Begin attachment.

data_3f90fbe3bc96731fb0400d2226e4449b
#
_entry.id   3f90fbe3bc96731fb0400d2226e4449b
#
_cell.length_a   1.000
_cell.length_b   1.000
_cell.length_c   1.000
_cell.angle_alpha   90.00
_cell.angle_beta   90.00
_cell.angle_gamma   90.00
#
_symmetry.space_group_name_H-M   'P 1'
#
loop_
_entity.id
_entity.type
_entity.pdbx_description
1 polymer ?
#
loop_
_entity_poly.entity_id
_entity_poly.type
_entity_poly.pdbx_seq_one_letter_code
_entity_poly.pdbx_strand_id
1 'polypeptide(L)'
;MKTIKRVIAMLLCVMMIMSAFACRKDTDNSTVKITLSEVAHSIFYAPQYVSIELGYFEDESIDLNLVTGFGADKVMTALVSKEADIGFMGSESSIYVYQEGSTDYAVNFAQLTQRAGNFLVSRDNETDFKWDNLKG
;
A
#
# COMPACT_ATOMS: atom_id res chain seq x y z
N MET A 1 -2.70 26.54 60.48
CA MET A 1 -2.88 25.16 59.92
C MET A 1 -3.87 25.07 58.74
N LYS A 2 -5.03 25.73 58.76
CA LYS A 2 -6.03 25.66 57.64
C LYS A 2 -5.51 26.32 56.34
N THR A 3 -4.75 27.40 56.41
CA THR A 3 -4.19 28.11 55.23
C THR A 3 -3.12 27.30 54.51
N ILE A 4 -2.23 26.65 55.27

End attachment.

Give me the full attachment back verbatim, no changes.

data_3f90fbe3bc96731fb0400d2226e4449b
#
_entry.id   3f90fbe3bc96731fb0400d2226e4449b
#
_cell.length_a   1.000
_cell.length_b   1.000
_cell.length_c   1.000
_cell.angle_alpha   90.00
_cell.angle_beta   90.00
_cell.angle_gamma   90.00
#
_symmetry.space_group_name_H-M   'P 1'
#
loop_
_entity.id
_entity.type
_entity.pdbx_description
1 polymer ?
#
loop_
_entity_poly.entity_id
_entity_poly.type
_entity_poly.pdbx_seq_one_letter_code
_entity_poly.pdbx_strand_id
1 'polypeptide(L)'
;MKTIKRVIAMLLCVMMIMSAFACRKDTDNSTVKITLSEVAHSIFYAPQYVSIELGYFEDESIDLNLVTGFGADKVMTALVSKEADIGFMGSESSIYVYQEGSTDYAVNFAQLTQRAGNFLVSRDNETDFKWDNLKG
;
A
#
# COMPACT_ATOMS: atom_id res chain seq x y z
N MET A 1 -2.70 26.54 60.48
CA MET A 1 -2.88 25.16 59.92
C MET A 1 -3.87 25.07 58.74
N LYS A 2 -5.03 25.73 58.76
CA LYS A 2 -6.03 25.66 57.64
C LYS A 2 -5.51 26.32 56.34
N THR A 3 -4.75 27.40 56.41
CA THR A 3 -4.19 28.11 55.23
C THR A 3 -3.12 27.30 54.51
N ILE A 4 -2.23 26.65 55.27